Google discovers content by following links from one page to another. Generally, a Not Found status error (a 404 HTTP status code) is returned when Googlebot attempts to visit a page that doesn’t exist—either because the page was renamed or deleted without redirecting the old URL to a new page, or because of a typo in the link.
404 pages waste a site's crawl allowance on pages that no longer exist, indicating to search engines that the site is not "fresh." These errors must be addressed prior to a major URL migration because a migration will cause more errors – a snowball effect that’s detrimental to SEO during the migration process.
404 pages also cause a high bounce rate - users land on the page, see that the page no longer exists, and quickly leave the site. Users are vital to the site and our goal in SEOs is to not only ensure that the site gains organic traffic, but that the users stay, browse through the site, and ultimately, convert.
For any 404 links that could not be fixed (URLs with simple typos), we recommended a 301 redirect either to a search page or a home page. Redirecting expired links help ensure site usability for visitors, and pass on link equity to the 301 destination page.
Since our focus was on Search Engine Optimization, we were interested in entry points to the major sections of the Seattle Times website – specifically visits that came from search engines. We also monitored Google Pagerank , since it’s a good indicator of how long it takes a site to rebound. And finally, we monitored the keywords for any drops in search engine ranking.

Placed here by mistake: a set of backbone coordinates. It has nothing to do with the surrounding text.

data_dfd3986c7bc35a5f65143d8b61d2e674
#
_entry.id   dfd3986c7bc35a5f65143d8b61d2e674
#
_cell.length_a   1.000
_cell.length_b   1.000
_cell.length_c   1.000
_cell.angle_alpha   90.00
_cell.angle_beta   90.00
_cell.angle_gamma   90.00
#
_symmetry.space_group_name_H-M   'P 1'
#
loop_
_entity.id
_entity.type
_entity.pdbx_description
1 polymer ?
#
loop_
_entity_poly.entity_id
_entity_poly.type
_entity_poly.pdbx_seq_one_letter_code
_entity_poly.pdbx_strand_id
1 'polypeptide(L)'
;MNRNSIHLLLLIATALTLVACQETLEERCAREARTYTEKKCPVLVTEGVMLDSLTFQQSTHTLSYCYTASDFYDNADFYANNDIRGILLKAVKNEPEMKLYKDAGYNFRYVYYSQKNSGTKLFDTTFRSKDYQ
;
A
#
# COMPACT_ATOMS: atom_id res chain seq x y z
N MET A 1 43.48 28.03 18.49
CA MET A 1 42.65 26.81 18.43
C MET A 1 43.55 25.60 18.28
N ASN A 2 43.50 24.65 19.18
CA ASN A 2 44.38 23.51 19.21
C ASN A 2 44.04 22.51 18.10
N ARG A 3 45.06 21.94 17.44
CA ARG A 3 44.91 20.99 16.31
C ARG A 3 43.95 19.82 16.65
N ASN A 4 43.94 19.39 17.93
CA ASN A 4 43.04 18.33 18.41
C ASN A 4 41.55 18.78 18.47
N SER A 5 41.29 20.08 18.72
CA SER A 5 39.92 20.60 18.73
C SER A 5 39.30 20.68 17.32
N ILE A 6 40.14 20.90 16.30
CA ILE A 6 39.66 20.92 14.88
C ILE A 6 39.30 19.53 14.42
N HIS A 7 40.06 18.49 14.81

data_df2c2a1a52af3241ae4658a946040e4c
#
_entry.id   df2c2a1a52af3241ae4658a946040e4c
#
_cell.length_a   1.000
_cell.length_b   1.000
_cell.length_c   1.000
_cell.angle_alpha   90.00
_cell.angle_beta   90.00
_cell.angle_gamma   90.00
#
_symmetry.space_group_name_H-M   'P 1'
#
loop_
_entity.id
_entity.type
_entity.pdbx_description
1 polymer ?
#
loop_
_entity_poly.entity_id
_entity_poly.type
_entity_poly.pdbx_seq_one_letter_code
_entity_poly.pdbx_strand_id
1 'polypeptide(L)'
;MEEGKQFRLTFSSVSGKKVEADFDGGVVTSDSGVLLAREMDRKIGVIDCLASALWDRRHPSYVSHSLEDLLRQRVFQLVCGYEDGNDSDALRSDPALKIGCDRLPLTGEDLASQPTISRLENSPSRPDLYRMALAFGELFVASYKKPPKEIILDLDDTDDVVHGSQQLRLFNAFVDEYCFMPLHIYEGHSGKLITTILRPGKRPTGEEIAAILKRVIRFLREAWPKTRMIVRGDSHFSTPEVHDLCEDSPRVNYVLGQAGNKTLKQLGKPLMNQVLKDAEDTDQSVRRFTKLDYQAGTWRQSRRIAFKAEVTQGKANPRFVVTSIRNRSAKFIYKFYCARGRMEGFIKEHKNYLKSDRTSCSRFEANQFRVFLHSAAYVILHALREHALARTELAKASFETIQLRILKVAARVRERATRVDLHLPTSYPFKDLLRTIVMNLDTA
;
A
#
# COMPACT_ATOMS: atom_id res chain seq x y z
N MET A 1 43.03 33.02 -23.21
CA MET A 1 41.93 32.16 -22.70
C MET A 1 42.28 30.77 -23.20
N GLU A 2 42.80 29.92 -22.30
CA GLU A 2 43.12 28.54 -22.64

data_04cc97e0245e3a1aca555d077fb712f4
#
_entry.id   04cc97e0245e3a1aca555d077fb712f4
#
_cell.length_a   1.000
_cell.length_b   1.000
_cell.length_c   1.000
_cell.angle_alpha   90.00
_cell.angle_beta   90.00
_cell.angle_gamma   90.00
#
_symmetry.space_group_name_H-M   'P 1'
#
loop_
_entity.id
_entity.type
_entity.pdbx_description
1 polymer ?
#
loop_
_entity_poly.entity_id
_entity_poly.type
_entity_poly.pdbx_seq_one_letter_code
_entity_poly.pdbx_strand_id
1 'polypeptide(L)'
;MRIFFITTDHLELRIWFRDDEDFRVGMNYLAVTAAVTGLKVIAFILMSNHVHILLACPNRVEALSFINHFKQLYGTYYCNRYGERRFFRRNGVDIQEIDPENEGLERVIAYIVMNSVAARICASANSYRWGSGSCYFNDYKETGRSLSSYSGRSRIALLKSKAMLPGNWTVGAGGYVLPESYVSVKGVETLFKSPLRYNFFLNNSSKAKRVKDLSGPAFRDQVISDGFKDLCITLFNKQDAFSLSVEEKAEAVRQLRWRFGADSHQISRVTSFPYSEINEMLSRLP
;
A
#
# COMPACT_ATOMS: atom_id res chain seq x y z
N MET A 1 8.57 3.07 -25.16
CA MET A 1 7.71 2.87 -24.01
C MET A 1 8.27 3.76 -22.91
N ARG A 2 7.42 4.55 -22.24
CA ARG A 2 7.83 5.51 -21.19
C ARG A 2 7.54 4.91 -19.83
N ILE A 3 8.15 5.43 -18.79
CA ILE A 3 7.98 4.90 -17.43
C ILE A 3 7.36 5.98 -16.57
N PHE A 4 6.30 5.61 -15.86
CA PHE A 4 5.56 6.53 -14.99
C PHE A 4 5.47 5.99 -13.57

|Days After Migration||Keywords Change||Major Search % Referrals Change||Google Pagerank Change|
|15||Increase in Ranking||Increase in % Referred||Decrease|
|30||Increase in Ranking||Decrease in % Referred||Decrease|
|60||Increase in Ranking||Increase in % Referred||Increased|
The first major negative effect was seen on Google Pagerank. After 15 days, the Seattle Times saw an increase in major search referrals and an increase in keyword ranking.
The second major negative effect was seen after 30 days, where Google Pagerank continued to decrease, and the site experienced a major decrease in referrals from major search engines. However, the site continued to perform well in keyword rankings.
By the third reporting period (60 days) the Google Pagerank had recovered, and the referrals from major search engines had increased showing a rebound from the negative effects of the domain migration.
The RoryMartin.com team found that for major news sites, or large content-based sites, the period of recovery can be anywhere from 60-90 days, and that ranking for keywords should stay constant as the site is migrated. Because the migration did not include any site changes (content, layout, major code, etc.) the rankings rebounded in a relatively short period of time. In addition, the new SEF URLs increased the site’s PageRank and keyword ranking, proving that the migration does help site performance.
The Seattle Times company now also has a straightforward plan to continue to increase their rankings for desired keywords and terms, because the mitigation strategy the RoryMartin.com team created can be used at any time to continue to build the site’s authority over its competitors.